Hi,could someone explain to me Pancreatic Enzymes are they available through health food or chemists or is it a prescription medication. Also in what quantities should it be taken. I am sugar/wheat/gluten sensitive i also suffer from Fibromyalgia and chronic constipation. I have the Wheat Belly Book have found it to be a great tool in discovering all the hidden Wheat that i didn’t know about. Love this site Thank you so much for a wonderful tool.

    • Dr. Davis

      I am going to refer your question to my friend and nutrition educator, Kathy Howitt.

      You can buy them at health food stores, but Kathy will know more about dosing.

  12. M Goodspeed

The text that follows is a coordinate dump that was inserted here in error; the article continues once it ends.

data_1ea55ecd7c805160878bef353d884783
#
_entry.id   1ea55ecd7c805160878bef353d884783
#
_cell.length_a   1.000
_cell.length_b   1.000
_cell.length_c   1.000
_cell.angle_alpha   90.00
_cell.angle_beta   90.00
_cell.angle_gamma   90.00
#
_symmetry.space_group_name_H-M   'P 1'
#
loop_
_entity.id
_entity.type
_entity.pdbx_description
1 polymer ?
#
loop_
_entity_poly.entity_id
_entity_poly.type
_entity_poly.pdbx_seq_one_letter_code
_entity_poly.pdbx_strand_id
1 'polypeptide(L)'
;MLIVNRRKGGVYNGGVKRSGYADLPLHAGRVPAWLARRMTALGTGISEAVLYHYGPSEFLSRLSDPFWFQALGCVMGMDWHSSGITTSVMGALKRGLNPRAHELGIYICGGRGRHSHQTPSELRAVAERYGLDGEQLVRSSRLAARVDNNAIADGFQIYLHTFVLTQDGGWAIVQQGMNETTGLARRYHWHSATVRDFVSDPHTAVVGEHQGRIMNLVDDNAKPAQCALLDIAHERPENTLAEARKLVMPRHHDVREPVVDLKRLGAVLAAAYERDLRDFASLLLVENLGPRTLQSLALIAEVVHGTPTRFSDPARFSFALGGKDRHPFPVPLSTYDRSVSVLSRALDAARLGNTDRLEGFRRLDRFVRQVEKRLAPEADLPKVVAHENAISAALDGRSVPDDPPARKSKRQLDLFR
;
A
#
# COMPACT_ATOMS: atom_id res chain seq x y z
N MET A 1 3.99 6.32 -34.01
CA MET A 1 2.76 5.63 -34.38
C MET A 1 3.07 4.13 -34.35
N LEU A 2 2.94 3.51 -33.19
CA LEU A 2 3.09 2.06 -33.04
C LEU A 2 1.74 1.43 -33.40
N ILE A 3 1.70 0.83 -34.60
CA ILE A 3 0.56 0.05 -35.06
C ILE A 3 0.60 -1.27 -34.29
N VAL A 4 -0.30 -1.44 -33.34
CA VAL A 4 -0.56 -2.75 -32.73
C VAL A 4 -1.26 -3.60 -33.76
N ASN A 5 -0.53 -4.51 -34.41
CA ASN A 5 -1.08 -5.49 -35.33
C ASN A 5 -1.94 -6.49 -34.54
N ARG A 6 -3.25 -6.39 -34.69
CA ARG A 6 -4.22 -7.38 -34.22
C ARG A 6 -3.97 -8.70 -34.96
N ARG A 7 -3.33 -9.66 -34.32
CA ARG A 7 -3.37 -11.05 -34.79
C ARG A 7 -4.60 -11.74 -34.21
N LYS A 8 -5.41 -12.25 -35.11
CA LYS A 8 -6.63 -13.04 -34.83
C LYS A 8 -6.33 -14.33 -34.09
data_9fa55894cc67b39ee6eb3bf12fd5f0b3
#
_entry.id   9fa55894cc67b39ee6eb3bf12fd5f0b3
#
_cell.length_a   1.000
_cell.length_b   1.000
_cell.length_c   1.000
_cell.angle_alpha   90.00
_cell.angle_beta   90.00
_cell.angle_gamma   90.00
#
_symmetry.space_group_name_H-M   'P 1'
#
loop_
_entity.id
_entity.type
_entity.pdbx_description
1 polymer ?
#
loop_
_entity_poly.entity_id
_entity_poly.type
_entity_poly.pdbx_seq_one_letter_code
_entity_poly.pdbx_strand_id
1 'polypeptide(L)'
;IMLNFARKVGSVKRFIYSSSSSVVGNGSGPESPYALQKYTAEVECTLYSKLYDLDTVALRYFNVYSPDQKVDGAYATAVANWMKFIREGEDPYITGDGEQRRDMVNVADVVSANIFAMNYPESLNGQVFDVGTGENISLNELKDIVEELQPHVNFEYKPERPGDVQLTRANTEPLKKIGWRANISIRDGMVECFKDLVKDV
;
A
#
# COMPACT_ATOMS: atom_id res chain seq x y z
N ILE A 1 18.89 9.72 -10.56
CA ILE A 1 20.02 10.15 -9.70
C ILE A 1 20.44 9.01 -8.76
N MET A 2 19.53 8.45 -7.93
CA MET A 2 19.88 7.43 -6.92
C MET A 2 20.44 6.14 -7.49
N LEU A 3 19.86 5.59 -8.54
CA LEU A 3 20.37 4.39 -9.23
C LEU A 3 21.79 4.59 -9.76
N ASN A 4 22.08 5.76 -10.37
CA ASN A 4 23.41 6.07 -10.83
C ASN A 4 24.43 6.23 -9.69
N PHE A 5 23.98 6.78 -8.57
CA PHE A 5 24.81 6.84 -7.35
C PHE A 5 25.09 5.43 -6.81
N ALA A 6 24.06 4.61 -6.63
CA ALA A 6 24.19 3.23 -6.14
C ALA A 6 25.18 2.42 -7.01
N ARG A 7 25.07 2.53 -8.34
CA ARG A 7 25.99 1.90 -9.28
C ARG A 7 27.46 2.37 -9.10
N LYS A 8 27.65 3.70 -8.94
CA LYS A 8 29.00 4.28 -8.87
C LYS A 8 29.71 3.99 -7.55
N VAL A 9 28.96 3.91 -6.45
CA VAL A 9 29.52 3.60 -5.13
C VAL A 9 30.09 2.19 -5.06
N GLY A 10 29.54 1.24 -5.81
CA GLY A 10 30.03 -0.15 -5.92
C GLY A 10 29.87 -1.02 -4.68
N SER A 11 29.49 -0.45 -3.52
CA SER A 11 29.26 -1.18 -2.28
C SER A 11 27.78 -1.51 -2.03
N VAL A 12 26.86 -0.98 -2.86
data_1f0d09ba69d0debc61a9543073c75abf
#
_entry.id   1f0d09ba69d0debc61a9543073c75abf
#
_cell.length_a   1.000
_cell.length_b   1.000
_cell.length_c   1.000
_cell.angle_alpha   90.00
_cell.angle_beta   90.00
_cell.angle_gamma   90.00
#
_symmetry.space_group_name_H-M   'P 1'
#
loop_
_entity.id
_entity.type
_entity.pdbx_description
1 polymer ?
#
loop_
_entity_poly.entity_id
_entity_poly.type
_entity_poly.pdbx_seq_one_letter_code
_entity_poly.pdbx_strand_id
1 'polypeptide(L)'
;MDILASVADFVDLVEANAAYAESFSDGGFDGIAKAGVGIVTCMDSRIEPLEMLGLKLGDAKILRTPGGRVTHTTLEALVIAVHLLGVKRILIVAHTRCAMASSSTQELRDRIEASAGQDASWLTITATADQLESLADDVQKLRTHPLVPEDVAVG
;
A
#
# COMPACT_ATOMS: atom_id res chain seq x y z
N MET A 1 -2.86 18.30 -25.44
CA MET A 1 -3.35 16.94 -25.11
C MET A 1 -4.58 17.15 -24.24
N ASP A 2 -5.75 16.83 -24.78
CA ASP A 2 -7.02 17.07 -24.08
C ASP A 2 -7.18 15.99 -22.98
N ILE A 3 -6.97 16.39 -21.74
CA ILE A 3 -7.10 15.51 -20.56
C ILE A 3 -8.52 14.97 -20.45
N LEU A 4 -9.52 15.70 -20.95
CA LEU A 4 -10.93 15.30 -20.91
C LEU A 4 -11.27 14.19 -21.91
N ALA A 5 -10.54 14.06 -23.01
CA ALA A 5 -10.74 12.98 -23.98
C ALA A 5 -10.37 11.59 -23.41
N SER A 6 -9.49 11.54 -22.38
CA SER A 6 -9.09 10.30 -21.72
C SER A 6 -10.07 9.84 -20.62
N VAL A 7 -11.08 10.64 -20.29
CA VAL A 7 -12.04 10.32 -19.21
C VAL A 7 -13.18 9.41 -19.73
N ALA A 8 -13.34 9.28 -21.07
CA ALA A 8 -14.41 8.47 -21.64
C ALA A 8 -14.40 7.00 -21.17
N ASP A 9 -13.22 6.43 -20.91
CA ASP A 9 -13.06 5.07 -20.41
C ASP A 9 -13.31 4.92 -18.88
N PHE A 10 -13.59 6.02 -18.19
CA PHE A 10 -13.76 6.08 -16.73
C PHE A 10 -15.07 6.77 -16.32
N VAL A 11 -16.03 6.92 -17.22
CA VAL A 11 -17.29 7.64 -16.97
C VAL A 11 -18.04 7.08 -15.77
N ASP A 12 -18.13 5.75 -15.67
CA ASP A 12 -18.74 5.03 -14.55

Does anyone know if there’s a connection between lymphocytic colitis and wheat consumption? I have had on and off bouts with diarrea over the past few years but did not know until today what was the cause. I am wondering if a wheat free/gluten free diet would help with this condition? I have been prescribed a two month dose of steroids, but think that somehow my diet must be partially to blame. Does anyone have any info on this?

  13. Gilgia

    Hello you all,
    I have stopped eating gluten 7 months ago and felt a real turnaround for a short while. No more diarrhea!
    Then it started up again and now I go between bouts of diarrhea and constipation. I have been taking a quality probiotic for years and yet no improvement. I cannot figure out is it what I eat or what I don’t eat, is it my gut bacteria or the lack thereof, is it stress, is it an autoimmune problem, an ulcer? I am so tired of it all. I have had this for years.
    Thanks for any insight.

    • Dr. Davis

      Yes: Wheat is the most powerful cause for increased small intestinal permeability through its gliadin protein.